Jaw pain and heart attack

Jaw pain can be a symptom of heart attack. Don’t miss the subtle signs of heart attack, including pain in the jaw, neck and back.

There are several signs of heart attack in women that may go unnoticed. These “silent heart attack” signs include jaw pain, left arm pain and upper back pain. Because signs of heart attack can be different for women than men, it’s important to know how what the symptoms are and how to recognize them.

Sometimes we think heart attack symptoms are sudden crushing chest pains, accompanied by sweating and nausea. While these symptoms are fairly typical and always quite concerning, there are other, less-obvious signs of heart attack, especially in women.

“Often patients, particularly women, will experience pain in the shoulder, arms, neck and jaw, or parts of the upper back, including between the shoulder blades,” said Robert T. Rogers, APRN, nurse practitioner with Norton Heart & Vascular Institute Heart Rhythm Center. “While it may seem like pain in these areas is not related to the heart, it actually is quite common for these symptoms to occur during heart attacks.”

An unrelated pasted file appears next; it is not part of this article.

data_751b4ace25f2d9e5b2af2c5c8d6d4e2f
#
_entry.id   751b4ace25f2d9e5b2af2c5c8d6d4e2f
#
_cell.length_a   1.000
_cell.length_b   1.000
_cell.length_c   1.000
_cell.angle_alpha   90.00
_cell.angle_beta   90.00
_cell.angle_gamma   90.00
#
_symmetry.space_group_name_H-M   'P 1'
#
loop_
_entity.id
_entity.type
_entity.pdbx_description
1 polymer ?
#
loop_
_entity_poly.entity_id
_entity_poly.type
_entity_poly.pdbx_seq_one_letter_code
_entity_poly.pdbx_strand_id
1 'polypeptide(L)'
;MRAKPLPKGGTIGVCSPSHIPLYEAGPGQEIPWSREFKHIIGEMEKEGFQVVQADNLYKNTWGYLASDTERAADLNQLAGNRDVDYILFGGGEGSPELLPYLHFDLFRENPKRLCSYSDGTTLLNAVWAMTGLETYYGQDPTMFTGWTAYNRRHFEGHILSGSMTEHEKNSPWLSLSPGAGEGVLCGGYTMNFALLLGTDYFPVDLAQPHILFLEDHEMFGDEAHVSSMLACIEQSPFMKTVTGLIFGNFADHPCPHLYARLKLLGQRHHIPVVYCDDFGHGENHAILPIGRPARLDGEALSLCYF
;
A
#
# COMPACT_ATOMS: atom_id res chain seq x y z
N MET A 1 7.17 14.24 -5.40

Up 40% of women will not experience any chest discomfort at all during a heart attack.

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According to Robert, women often report referred pain in the shoulders, arms, neck or jaw when experiencing a heart attack.

Symptoms of heart attack in women include:

  • Shoulder/arm pain

This may feel like tingling, pins-and-needles, a dull ache, weakness, heaviness or a crushing feeling. Patients might not describe it as “pain,” rather as discomfort. Shoulder or arm pain during a heart attack can come and go, and present before and during a cardiac arrest.

  • Jaw pain

Jaw pain during a heart attack can feel like aching or general discomfort in the area. It is cause for concern in the context of other symptoms, such as nausea or other pain.

  • Neck pain

During a heart attack the diaphragm can become irritated and refer pain to the neck, as well as the upper back and shoulders.

  • Back pain

Similarly to neck pain, back pain before or during a heart attack is referred pain from a buildup of pressure around the heart. Patients also may feel pressure on the back.

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